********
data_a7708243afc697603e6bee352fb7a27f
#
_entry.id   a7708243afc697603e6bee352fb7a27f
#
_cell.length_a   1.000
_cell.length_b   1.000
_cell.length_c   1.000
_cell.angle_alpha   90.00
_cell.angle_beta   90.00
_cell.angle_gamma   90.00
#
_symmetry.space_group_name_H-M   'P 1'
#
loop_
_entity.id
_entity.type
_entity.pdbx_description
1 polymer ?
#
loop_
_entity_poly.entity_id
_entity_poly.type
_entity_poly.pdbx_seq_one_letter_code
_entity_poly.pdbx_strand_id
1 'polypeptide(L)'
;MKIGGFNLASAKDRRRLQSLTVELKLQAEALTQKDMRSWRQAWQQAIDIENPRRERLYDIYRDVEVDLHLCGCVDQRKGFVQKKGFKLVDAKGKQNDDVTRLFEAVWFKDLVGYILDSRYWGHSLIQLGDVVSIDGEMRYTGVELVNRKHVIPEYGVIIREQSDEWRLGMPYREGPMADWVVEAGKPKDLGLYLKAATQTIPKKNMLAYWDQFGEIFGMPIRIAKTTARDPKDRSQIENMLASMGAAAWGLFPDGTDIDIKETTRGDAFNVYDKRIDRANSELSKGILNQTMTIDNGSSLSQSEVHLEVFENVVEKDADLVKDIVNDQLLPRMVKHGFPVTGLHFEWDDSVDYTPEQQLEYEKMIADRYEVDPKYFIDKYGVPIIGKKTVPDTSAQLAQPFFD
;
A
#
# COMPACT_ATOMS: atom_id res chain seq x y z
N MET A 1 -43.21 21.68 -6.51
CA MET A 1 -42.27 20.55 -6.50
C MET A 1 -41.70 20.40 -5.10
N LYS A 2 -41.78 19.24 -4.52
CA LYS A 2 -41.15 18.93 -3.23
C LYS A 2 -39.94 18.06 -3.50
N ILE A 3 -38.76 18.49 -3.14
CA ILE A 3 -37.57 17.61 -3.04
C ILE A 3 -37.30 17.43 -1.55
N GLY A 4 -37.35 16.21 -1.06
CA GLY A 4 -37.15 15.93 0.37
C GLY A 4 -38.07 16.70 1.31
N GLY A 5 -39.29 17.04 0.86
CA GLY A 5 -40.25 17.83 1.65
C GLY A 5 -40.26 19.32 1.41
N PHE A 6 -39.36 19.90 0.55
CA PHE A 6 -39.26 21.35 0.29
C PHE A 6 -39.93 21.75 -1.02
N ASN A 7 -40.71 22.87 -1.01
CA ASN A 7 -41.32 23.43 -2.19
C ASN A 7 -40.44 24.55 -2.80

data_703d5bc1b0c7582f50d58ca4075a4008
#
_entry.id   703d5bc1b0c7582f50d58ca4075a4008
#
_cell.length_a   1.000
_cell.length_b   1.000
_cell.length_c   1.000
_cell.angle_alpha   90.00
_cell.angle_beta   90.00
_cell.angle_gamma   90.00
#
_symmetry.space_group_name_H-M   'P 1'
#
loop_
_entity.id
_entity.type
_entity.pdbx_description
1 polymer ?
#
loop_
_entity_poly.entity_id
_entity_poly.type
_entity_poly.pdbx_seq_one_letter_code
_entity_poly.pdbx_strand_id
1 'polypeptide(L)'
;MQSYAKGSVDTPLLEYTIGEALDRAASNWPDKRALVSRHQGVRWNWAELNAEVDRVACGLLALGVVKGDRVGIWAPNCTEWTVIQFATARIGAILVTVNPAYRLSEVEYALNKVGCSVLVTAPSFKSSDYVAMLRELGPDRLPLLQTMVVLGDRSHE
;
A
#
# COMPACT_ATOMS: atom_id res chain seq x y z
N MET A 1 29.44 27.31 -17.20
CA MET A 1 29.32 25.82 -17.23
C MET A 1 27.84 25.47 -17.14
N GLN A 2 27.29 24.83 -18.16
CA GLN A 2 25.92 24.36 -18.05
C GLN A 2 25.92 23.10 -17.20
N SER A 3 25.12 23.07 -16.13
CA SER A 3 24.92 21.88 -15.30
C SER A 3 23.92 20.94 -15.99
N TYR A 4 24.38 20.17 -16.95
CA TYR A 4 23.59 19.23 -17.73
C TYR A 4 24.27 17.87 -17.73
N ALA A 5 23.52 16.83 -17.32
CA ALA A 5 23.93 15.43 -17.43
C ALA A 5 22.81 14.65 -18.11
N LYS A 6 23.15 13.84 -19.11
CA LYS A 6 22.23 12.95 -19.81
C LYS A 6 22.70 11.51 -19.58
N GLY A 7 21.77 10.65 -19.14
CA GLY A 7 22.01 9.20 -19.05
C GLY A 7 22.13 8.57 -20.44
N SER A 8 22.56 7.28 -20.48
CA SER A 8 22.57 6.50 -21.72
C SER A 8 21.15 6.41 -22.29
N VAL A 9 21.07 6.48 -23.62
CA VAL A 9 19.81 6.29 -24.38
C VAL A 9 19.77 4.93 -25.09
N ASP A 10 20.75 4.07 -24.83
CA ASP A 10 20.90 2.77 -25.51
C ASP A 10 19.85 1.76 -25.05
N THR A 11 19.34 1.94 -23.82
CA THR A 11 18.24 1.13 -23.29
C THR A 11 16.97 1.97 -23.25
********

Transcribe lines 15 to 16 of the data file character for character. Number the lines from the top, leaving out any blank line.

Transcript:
_entity.id
_entity.type